Releasing a new album during a global pandemic may not be ideal, but queer popstar Josef Salvat seems up to the challenge.
Salvat was calling from London, but at one point it seemed he would have to spend all of lockdown in his native Australia after a planned family visit got extended. After his first flight was cancelled, a ten day trip turned into a six week stint. Salvat describes his family as living in the “middle of nowhere” which brought challenges. “Just at a time when the whole world goes online,” he says, “I couldn’t access internet, so I couldn’t do any live streams, I couldn’t work.”
Salvat finally flew out of Australia to arrive to London as the UK was in its own lockdown – only a month before the release of his second album. “At no point did I ever consider not releasing the album because I think it’s actually a really appropriate album to be released at a time like this,” he confesses.
modern anxiety, the title track and album opener, is a clever pop song about the intensity of life and social media pre-lockdown. While it feels very 2020 it was actually written in 2017 when Josef Salvat was living in Berlin. “I’d had this incredibly heady six months,” he recalls, then “all this negative stuff happened and my bubble of joy burst.”
Salvat didn’t leave his Berlin apartment for six weeks, taking the time to figure out the beginnings of his new music. He recalls “I had this butcher’s paper all over my apartment where I was trying to map out what the album is about … and scribbled on this huge thing was ‘this is an album about my queer experience.’”
Salvat had moved to Berlin feeling frustrated with where he’d ended up following his successful debut album Night Swim. That album saw him tour the world and find chart glory across Europe, but personally and professionally, he was finding it hard to know who he made music for and what he wanted to say.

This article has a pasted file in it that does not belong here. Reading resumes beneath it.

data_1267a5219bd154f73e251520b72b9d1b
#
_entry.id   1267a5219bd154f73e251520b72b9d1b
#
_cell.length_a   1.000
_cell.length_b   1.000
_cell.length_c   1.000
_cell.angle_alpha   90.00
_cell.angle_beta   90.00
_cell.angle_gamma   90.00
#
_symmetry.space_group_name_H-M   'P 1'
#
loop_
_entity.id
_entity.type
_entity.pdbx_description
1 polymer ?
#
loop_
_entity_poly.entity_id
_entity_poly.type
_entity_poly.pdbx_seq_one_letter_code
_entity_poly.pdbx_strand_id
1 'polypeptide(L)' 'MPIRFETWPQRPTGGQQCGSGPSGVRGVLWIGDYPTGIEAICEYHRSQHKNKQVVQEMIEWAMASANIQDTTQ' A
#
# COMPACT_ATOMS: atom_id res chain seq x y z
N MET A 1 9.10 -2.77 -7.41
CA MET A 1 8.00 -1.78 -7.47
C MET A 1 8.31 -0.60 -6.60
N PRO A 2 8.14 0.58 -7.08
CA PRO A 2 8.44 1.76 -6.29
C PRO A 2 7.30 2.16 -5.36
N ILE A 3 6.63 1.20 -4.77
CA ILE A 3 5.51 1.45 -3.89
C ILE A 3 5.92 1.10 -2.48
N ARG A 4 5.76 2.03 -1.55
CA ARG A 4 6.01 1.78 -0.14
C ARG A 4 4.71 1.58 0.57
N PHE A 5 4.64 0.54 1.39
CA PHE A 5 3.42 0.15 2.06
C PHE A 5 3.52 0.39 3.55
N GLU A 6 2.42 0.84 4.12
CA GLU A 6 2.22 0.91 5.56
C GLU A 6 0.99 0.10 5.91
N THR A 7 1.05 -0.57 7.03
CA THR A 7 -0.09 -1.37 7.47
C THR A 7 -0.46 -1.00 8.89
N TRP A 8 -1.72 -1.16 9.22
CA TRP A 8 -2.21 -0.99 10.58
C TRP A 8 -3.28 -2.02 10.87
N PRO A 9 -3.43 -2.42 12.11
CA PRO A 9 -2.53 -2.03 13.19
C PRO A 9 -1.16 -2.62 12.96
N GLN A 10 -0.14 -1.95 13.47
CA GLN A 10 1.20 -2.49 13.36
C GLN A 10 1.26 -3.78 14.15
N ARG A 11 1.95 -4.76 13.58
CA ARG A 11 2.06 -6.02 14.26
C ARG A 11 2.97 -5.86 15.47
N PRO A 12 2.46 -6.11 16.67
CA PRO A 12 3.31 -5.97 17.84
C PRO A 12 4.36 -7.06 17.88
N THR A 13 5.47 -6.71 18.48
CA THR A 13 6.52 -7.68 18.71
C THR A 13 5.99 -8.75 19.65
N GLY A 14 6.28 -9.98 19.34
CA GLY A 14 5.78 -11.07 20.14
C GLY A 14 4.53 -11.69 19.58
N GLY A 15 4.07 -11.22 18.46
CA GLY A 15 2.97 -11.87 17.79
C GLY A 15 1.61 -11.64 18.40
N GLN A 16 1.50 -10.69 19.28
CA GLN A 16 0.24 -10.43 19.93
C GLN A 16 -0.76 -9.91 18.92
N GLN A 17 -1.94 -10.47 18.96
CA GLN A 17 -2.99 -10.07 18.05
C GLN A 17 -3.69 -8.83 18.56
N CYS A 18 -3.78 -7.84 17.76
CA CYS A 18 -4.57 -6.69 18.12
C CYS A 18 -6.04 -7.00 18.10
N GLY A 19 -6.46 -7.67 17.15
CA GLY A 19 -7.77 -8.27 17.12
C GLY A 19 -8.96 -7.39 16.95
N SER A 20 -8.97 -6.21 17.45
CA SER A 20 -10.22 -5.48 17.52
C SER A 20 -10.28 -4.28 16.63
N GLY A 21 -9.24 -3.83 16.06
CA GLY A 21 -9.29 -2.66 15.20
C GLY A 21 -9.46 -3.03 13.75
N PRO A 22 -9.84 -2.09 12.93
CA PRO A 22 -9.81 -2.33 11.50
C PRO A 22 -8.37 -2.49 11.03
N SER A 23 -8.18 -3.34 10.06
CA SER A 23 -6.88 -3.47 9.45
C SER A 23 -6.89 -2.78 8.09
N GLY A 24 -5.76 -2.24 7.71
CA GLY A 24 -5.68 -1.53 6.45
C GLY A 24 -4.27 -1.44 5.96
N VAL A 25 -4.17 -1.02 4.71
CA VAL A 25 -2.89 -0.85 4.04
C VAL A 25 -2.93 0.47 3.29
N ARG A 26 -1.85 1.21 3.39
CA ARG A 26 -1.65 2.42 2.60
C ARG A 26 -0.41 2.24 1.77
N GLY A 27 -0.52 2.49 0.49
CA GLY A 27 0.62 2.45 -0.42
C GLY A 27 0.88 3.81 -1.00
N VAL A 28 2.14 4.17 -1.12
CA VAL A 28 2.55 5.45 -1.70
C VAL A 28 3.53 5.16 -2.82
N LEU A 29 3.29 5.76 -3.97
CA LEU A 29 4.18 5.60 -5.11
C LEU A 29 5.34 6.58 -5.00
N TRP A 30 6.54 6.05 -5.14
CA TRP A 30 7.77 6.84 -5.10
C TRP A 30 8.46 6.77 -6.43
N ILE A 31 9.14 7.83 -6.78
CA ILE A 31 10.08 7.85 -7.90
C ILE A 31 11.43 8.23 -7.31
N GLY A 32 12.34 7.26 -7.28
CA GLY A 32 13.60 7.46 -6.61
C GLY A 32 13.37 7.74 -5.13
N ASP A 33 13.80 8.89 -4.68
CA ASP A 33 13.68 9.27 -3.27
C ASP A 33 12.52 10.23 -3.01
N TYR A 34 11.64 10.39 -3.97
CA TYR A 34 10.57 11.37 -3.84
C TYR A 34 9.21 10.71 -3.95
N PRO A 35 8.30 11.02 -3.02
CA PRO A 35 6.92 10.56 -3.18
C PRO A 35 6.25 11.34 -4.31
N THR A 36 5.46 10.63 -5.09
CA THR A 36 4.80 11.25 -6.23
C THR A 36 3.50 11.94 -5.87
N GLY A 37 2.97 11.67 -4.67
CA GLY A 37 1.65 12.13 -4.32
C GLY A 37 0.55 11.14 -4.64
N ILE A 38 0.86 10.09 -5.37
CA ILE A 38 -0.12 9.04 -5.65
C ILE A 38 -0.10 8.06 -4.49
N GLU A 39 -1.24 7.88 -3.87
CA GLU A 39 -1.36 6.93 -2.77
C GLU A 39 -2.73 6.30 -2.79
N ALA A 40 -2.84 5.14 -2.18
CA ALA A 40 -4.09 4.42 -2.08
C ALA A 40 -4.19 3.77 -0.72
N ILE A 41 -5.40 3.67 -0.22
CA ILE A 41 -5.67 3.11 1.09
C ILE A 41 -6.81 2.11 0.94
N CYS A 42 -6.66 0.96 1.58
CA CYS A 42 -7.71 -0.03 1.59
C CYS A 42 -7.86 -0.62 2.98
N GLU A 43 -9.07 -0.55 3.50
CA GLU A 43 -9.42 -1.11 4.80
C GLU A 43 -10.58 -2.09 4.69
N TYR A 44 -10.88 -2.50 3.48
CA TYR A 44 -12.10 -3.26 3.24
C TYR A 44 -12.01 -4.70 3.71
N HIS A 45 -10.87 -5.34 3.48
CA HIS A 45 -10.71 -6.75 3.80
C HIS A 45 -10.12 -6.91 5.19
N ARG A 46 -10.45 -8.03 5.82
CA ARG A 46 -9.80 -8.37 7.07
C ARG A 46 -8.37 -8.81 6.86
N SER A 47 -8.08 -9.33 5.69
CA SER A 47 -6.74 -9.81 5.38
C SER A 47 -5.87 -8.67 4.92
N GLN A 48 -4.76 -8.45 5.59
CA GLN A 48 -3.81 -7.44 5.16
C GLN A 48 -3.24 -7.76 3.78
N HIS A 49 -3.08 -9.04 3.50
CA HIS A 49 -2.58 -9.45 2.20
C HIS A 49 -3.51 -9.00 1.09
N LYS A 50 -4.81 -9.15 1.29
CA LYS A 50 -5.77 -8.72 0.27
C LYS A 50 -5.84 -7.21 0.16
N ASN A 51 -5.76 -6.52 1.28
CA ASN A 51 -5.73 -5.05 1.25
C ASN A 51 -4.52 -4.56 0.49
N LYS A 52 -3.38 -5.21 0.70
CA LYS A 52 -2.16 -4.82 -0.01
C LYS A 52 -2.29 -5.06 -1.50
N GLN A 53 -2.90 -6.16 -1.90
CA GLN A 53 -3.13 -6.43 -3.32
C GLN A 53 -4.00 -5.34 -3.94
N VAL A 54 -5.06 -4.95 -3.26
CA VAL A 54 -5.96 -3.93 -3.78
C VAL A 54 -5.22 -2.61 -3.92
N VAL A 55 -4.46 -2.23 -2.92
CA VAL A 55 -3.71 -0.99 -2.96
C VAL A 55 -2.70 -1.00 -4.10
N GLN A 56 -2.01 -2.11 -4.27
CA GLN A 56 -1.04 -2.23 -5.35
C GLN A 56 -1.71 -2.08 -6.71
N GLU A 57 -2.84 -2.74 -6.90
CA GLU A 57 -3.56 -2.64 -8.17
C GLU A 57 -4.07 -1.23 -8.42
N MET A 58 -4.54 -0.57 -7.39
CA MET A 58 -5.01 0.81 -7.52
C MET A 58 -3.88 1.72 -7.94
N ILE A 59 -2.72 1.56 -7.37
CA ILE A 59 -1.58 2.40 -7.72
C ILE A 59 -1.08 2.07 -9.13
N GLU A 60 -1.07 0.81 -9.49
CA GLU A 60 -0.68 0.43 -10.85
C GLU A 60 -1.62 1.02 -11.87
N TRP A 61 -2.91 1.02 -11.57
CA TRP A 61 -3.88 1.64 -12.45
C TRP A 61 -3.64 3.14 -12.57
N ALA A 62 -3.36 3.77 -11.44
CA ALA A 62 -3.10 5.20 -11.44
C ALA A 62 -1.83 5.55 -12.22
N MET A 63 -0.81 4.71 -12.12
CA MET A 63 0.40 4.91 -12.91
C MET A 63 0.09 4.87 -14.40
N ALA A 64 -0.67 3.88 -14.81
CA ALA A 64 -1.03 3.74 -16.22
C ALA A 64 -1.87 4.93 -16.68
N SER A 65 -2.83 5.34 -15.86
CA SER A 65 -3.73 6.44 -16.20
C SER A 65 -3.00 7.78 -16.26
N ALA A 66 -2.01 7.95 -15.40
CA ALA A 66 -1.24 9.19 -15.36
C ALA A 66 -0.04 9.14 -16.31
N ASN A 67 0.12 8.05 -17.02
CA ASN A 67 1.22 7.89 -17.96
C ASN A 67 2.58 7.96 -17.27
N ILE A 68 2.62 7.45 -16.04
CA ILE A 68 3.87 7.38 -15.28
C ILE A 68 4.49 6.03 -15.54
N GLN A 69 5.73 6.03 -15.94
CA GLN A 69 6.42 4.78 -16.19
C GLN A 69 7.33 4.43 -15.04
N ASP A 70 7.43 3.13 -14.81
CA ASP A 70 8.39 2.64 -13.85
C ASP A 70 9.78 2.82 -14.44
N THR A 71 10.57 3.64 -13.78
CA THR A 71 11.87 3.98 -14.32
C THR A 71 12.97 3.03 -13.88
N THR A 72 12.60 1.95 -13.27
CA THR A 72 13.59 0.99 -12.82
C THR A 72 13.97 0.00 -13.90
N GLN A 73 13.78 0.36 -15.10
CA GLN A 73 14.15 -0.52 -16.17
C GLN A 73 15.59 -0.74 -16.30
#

“I just wasn’t comfortable with myself,” he admits realising that “unless I heal this relationship with myself and understand what my sexual experience is then I can’t release another album and I can’t keep doing this. Because I’m not gonna be able to tell my story authentically”.
That time away allowed Salvat to find a label that worked for him. “I think it was overcoming identity barriers such as bisexual or gay, because I wouldn’t call myself either of those things. But I’m very comfortable with the word queer.”
Salvat shared, “I feel like I have a community now that I really fucking love and value and have learnt so much from in terms of how to be a better human and how to love, and how to have compassion, and how to love yourself most importantly.”
That comfort with his identity has afforded him the freedom to tackle a variety of topics. Album standout, ‘paper moons’, sees him discuss his experience with a friend who had “fallen down the rabbit hole of chem sex”. They were based in New York and as Salvat recalls, “he would call me from an apartment and he didn’t want to be there and he was in this drug paralysis and I spoke him out of the situation until he got into bed.”
One mammoth phone call saw Salvat late for a writing session that lead to the creation of ‘paper moons’. “The sentiment was there,” he notes. “I’m pissed off but I don’t judge you and I want the best for you. There’s tenderness there, but there’s a lot of frustration.”
Salvat recalls how the album allowed him to release shame placed upon him by others “I don’t need to own this anymore. And I’m going to write my way out of it.” As he tackles these themes Salvat admits, “I can actually have conversations with people now.”
“I wasn’t happy, I couldn’t open myself up to love,” he confides. “It was just very inhibiting in my whole life and now, oh my god, it’s like a whole new world. It’s so free, so wonderful.”
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